Identification of the first several nephrotic syndrome and focal segmental glomerulosclerosis (FSGS) genes has had a significant impact on the understanding of glomerular function and disease. However, It is clear that the known genes account for only a fraction of these diseases. Here our goal is further elucidation of the genetic basis of FSGS, using a database of over 2500 individuals assembled over the past eleven years. Specifically, we will perform mutational analysis of known FSGS genes in families with FSGS and in patients with sporadic FSGS. We will continue our ongoing ascertainment of families with FSGS as well as sporadic adult and pediatric cases. Mutational analysis of these known FSGS genes will further inform our understanding of the spectrum of mutations, inform genotype/phenotype relationships, provide further information regarding structure and function, and help clarify the utility of genetic testing. We will also aim to Identify new FSGS genes. Through genome-wide scans, we have identified several genetic regions that appear to harbor as yet unidentified FSGS genes. We will analyze genes within these disease-associated regions in order to identify disease-associated variation. We will continue to perform additional genome-wide scans in new, genetically informative families as they are ascertained. We will test the hypothesis that rare DNA sequence variants in critical podocyte/glomerulus genes contribute to the etiology of FSGS. We will resequence candidate genes in 300 FSGS cases and 300 controls and determine if rare deleterious variants in these genes are more common in cases. We will replicate positive results in independent sample sets. FSGS is a significant and growing cause of chronic kidney disease and kidney failure. FSGS is also a common consequence of a variety of primary conditions. These studies will help understand the underlying causes of this disease.
The identification of new focal segmental glomerulosclerosis (FSGS) genes and further genetic characterization of known FSGS genes will have significant implications for understanding, and ultimately, treating, common forms of renal failure and renal failure progression. In the more immediate future, identification and characterization of FSGS gene defects will have implications for the development of diagnostic tools.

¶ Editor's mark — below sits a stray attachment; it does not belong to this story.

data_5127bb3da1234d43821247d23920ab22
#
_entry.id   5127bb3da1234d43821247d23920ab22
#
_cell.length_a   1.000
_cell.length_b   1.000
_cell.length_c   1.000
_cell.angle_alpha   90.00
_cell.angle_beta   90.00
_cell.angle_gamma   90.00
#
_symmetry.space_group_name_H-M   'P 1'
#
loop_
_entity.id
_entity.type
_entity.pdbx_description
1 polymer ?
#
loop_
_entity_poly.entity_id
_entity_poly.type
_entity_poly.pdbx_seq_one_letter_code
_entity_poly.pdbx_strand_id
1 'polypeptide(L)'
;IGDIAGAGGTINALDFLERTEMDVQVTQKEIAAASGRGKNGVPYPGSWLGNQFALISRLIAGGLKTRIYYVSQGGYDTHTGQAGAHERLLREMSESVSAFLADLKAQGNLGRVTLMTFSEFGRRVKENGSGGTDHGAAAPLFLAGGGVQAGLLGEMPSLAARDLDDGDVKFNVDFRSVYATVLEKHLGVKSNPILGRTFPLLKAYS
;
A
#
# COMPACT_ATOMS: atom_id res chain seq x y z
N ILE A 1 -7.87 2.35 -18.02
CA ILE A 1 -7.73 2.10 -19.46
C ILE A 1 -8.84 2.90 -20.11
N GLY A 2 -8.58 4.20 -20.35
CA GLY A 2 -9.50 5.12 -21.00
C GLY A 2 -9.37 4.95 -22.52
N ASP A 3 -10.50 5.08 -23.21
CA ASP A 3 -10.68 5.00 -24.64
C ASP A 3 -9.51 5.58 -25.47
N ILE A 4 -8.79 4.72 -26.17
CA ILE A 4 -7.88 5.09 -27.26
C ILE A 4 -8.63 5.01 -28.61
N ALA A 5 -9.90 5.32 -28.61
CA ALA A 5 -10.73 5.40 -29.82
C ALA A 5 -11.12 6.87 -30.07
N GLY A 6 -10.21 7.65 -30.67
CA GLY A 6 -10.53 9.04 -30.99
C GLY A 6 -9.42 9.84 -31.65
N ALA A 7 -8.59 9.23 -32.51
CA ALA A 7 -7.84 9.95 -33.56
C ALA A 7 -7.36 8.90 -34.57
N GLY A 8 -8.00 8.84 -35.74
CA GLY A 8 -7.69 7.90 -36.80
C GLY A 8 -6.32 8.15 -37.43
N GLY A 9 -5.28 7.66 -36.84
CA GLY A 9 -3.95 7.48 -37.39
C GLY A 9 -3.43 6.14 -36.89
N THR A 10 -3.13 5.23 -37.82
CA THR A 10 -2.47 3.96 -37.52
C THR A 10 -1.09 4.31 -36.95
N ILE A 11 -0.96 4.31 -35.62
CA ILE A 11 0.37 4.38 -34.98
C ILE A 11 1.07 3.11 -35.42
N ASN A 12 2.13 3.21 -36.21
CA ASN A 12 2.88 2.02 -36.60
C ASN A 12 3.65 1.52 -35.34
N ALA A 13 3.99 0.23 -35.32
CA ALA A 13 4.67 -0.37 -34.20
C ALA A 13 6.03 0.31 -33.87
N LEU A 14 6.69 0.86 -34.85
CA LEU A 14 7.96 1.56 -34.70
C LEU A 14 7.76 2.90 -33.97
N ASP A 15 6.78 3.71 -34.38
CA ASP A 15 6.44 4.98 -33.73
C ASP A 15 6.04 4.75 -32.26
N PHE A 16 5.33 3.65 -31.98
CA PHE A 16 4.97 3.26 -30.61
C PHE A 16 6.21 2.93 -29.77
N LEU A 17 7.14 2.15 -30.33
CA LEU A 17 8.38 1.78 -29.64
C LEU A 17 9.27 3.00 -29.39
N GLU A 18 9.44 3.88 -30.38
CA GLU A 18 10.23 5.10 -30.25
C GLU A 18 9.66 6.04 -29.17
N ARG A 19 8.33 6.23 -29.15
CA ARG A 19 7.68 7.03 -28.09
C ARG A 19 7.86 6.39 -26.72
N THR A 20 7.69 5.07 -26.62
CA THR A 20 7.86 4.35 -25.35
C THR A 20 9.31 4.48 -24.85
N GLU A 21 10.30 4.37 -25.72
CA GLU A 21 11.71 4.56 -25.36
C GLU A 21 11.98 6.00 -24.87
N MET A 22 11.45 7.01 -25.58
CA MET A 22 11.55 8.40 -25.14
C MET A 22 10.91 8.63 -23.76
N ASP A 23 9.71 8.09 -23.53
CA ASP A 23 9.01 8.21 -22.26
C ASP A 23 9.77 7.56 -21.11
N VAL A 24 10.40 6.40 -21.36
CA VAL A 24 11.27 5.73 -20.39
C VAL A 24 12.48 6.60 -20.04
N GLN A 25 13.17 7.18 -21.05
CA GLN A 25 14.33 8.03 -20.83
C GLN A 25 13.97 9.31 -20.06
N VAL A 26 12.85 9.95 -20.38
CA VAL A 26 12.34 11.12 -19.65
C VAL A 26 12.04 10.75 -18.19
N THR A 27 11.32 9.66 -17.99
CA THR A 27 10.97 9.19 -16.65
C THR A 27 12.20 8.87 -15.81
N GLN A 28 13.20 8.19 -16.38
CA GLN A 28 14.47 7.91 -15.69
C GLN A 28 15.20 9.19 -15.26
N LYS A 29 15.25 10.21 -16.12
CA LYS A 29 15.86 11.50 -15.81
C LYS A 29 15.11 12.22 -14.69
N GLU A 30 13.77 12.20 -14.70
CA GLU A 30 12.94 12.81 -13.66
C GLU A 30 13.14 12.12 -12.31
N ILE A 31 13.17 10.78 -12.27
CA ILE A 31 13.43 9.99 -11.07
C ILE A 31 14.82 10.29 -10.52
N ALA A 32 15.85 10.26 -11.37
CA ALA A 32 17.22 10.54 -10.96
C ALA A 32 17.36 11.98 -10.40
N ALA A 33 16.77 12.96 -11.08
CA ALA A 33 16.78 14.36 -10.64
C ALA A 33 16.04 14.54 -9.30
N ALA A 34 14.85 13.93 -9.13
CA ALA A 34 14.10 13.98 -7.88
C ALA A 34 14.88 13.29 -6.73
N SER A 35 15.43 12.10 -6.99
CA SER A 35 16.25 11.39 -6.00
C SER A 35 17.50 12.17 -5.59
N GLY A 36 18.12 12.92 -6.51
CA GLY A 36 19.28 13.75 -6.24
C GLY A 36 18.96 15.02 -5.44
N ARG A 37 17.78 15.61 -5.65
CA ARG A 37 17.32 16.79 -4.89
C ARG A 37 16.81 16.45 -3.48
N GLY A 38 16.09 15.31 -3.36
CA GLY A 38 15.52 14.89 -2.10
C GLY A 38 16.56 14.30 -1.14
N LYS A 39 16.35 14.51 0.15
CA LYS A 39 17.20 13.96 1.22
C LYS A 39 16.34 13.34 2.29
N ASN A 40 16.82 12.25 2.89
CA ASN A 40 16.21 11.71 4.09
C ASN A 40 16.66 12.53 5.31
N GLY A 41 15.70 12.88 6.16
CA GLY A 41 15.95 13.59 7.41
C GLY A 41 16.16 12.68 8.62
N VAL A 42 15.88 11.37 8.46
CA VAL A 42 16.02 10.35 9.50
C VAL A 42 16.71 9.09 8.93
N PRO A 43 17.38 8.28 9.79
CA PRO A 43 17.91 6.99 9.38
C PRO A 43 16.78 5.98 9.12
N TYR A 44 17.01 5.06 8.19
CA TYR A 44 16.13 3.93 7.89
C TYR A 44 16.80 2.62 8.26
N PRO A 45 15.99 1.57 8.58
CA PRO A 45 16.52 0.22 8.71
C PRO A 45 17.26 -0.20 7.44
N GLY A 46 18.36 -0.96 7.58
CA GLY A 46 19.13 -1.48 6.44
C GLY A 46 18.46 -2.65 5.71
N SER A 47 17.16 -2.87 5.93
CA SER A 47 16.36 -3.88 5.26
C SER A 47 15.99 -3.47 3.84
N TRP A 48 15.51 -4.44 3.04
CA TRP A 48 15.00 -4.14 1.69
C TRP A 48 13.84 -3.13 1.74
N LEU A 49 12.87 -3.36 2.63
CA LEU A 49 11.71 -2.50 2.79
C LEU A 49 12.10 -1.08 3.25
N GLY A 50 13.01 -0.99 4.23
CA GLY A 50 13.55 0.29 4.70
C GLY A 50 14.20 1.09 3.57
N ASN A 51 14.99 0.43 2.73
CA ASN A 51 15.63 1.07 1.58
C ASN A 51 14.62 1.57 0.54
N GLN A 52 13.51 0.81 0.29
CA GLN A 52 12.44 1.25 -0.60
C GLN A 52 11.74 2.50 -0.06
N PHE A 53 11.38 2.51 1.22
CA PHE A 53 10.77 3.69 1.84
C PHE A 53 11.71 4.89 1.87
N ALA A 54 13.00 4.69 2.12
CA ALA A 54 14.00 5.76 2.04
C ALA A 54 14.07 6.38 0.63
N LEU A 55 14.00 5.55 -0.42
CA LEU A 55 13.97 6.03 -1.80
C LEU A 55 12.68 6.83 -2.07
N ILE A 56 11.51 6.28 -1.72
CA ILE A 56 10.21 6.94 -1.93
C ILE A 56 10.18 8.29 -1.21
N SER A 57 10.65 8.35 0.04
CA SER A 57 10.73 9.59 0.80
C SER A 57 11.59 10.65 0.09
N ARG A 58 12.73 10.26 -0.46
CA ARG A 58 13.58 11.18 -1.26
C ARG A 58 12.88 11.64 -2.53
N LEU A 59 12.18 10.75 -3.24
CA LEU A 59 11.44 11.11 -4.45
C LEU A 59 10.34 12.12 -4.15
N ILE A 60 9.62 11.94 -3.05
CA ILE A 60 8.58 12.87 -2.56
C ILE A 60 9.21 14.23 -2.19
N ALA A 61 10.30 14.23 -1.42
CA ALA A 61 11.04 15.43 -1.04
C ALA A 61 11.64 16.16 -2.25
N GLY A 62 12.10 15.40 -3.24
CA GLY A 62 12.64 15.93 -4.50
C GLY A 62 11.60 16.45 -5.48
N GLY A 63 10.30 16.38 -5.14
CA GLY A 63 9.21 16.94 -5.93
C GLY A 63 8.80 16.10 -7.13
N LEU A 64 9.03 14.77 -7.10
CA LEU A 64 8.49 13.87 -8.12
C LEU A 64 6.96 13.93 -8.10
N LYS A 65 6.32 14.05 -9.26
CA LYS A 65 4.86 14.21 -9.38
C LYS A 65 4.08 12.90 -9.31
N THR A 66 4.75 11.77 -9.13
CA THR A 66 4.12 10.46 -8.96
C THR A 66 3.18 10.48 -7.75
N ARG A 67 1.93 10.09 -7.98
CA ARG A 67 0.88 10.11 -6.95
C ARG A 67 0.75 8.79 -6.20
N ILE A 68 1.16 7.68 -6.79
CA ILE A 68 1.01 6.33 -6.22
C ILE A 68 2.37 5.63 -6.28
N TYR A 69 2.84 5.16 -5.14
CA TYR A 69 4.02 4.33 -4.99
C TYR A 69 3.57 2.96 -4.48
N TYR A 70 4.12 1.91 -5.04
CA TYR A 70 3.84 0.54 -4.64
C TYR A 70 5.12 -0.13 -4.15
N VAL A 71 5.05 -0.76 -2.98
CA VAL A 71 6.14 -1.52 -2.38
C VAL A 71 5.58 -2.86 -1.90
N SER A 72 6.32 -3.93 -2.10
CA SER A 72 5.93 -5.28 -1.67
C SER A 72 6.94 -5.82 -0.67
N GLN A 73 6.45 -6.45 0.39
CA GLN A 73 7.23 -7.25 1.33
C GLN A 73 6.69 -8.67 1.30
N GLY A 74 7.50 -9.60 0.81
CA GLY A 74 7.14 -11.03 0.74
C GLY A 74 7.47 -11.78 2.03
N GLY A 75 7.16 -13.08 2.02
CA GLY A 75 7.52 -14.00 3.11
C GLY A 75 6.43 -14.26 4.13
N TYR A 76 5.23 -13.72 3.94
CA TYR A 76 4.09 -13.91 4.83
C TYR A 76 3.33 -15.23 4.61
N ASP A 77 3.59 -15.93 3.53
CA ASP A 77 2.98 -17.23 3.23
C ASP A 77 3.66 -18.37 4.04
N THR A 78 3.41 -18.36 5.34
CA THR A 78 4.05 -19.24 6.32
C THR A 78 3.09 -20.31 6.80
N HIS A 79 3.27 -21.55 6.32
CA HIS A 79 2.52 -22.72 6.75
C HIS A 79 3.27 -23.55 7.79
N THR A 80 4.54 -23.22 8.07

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|Ruchi, Rupam; Genovese, Giulio; Lee, Jessica et al. (2015) Copy Number Variation at the APOL1 Locus. PLoS One 10:e0125410|
|Pollak, Martin R (2015) Idiopathic pediatric chronic kidney disease: can genomic technology crack the case? J Clin Invest 125:1799-800|
|Sampson, Matthew G; Pollak, Martin R (2015) Opportunities and Challenges of Genotyping Patients With Nephrotic Syndrome in the Genomic Era. Semin Nephrol 35:212-21|
|Barua, Moumita; Shieh, Eric; Schlondorff, Johannes et al. (2014) Exome sequencing and in vitro studies identified podocalyxin as a candidate gene for focal and segmental glomerulosclerosis. Kidney Int 85:124-33|
|Brown, Elizabeth J; Pollak, Martin R; Barua, Moumita (2014) Genetic testing for nephrotic syndrome and FSGS in the era of next-generation sequencing. Kidney Int 85:1030-8|
|Pollak, Martin R (2014) Familial FSGS. Adv Chronic Kidney Dis 21:422-5|
|Gbadegesin, Rasheed A; Hall, Gentzon; Adeyemo, Adebowale et al. (2014) Mutations in the gene that encodes the F-actin binding protein anillin cause FSGS. J Am Soc Nephrol 25:1991-2002|
|Barua, Moumita; Stellacci, Emilia; Stella, Lorenzo et al. (2014) Mutations in PAX2 associate with adult-onset FSGS. J Am Soc Nephrol 25:1942-53|
|Grgic, Ivica; Hofmeister, Andreas F; Genovese, Giulio et al. (2014) Discovery of new glomerular disease-relevant genes by translational profiling of podocytes in vivo. Kidney Int 86:1116-29|
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